Returning to your seats with you beers is often comical. Clearly your hands are full. You've sat in your seat for a bit before going to get beers so it's not like you don't know where you are going. But the ticket guy always needs to see your ticket. I found myself having to ask the guy to pull out the bottle of mineral water in the inside pocket of my jacket and then find my ticket, which he did and I was then allowed through to my seat. It doesn't bear thinking about what could have happened if I had my ticket in my trouser pocket! Let's see - an alternative ticketing system that involved wearing a band around your wrist once you are in. That should solve that one.

Had a great day at the cricket and fancy a last round of drinks before the close. If that's ever been your thought process you'll know that the bars are shut at this point. How is this sensible? The authorities have shown some commercial nouse by reducing the amount of alcohol people bring in so that you can make the money instead of supermarkets and off-licences outside the ground. So why alter that view later in the day? The sensible thing to do would actually be to encourage drinking towards the end of the day because people will then mill around a lot longer after the game, rather than all 28,500 people trying to get through the exits at the same time. A lot of spectators hit the local pubs to discuss the day's play - I can't help feeling that grounds are missing something here - why not take a share of that post match drinking revenue and help crowd control as everyone tries to leave after the match in the process?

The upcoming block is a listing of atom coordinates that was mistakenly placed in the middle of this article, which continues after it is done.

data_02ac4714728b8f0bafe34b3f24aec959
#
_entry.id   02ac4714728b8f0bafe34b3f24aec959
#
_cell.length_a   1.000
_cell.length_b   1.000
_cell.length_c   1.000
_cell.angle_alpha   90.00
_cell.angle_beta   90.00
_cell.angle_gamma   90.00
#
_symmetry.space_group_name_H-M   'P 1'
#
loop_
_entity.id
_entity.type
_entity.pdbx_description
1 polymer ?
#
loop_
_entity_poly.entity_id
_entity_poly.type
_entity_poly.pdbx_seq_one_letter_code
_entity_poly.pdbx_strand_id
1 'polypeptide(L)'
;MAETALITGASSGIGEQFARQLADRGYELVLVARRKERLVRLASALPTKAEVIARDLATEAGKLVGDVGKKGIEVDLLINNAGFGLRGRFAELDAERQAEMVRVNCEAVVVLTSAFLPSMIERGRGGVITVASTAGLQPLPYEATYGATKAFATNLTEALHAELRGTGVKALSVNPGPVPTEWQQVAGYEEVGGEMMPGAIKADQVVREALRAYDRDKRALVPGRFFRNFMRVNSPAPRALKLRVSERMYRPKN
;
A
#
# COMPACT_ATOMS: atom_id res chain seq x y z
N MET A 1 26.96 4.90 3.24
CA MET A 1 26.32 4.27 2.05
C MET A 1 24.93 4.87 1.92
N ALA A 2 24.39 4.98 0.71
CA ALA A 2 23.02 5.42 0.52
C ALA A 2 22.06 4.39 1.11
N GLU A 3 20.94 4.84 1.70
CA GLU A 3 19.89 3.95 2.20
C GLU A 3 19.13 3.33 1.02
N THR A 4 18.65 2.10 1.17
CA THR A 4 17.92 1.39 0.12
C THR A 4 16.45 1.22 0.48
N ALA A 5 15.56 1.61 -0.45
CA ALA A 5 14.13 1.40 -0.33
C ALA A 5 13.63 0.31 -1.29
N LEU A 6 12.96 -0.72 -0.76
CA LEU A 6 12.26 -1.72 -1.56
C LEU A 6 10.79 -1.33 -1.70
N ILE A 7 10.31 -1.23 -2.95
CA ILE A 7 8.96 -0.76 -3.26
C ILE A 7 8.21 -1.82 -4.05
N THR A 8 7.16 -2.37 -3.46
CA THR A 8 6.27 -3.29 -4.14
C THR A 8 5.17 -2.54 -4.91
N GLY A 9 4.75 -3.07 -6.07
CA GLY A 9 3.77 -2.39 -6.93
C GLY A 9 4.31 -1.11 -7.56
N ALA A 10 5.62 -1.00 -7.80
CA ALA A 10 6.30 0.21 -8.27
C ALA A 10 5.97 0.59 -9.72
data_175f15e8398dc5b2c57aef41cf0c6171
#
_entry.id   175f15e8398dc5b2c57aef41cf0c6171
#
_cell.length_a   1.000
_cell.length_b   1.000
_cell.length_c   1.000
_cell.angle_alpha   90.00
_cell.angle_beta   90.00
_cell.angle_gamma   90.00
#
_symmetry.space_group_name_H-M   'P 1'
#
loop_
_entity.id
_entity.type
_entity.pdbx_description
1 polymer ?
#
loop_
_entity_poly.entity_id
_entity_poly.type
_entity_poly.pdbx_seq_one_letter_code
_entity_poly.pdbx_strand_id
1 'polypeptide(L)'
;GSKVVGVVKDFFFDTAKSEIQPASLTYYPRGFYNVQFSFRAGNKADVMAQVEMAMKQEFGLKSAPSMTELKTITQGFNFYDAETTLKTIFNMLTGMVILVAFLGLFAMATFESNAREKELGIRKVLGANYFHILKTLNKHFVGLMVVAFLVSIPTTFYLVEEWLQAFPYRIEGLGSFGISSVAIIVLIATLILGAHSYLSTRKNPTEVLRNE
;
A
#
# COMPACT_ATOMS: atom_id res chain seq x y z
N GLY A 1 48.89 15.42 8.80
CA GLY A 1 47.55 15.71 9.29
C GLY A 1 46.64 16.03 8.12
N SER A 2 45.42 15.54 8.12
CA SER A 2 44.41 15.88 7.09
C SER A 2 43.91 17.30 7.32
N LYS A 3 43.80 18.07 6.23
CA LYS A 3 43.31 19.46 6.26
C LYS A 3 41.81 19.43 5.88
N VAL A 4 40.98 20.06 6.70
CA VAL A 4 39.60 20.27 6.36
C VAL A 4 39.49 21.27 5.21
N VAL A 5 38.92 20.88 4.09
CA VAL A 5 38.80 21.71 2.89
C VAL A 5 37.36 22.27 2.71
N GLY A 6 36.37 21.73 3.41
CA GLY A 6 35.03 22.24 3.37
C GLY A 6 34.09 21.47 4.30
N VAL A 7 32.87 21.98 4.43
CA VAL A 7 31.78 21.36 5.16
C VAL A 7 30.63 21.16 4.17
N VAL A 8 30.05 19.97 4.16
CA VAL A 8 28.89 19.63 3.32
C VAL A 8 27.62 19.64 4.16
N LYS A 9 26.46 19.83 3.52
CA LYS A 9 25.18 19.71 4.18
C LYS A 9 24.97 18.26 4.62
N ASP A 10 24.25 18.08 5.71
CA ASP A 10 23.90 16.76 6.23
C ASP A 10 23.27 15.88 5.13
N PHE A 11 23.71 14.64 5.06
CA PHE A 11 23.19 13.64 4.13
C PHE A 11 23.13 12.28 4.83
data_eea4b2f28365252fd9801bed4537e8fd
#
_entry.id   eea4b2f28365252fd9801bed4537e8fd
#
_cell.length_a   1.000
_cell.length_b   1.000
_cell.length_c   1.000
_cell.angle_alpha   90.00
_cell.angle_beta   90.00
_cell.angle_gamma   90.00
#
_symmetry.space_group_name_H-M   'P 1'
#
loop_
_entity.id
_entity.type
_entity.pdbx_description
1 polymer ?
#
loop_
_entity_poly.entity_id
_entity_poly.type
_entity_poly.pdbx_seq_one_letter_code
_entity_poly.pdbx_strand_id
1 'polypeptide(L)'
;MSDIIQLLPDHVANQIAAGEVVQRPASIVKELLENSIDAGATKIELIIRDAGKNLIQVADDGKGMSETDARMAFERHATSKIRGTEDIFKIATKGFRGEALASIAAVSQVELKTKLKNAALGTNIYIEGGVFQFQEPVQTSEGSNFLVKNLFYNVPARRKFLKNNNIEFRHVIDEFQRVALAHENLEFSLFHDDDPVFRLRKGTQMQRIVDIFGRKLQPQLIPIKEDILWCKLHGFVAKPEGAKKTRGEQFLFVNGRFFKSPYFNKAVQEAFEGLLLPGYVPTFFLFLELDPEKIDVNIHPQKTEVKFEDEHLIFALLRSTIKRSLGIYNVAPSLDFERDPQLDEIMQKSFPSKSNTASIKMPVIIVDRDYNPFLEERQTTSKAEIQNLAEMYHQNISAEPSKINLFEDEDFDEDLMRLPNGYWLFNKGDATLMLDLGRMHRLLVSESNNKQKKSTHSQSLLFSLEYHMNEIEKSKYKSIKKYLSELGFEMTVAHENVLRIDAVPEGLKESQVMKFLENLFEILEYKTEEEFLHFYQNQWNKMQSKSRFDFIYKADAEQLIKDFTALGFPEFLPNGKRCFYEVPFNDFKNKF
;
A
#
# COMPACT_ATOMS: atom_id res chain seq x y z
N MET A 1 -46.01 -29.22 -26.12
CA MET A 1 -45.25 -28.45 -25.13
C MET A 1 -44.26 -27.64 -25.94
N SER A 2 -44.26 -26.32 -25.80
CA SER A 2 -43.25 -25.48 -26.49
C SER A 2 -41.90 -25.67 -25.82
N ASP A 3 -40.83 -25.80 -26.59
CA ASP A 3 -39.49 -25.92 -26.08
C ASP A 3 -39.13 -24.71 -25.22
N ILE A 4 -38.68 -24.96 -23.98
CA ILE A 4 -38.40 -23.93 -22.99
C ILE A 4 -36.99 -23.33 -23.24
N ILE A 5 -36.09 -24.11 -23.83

Bad Light

This is increasingly becoming rediculous and a serious problem given that spectators have paid £60 for their entertainment. On Thursday morning the umpires were quite happy playing in what is sometimes considered bad light, but in the final session of the day on Friday they seemed desperate to get the players off, despite the fact that England wanted to carry on. Sarwan was grinning from ear to ear. The cynics around me suggested that umpires never worry about bad light until 25 overs are played and spectators therefore can't claim their money back. The more the players come off for bad light, of course, the more a one-sided match can be extended to the 5th day to ensure the authorities coffers are filled to the maximum.

Here's an idea. Bad light is part of the game. When you elect what you would like to do having won the toss you must consider the chances of bad light. On Thursday, for example, with cloud everywhere it was always going to get pretty dark later in the day, so Sarwan could chose to bowl with the advantages that come from bowling in slightly darker light (or is it all physchological - after all there's a huge sightscreen to help the batsman?), but also knowing that his fielders will find it tough given poor sighting conditions. Come 6pm, the umpires can take the players off if they consider the light poor, but only after 6pm.

As someone that loves going to the cricket I'm a little concerned that these things need to be considered now rather than in a few years time. After all, if I can sit at home with a group of friends bantering in the same way as we do in the crowd, but it takes 30 seconds to get beers from the fridge, rather than 20 minutes in a queue, and we have access to all the replays such as Hawkeye and Hot Spot, won't there come a time when even people like me think that it's easier and cheaper to watch at home, but without the cost?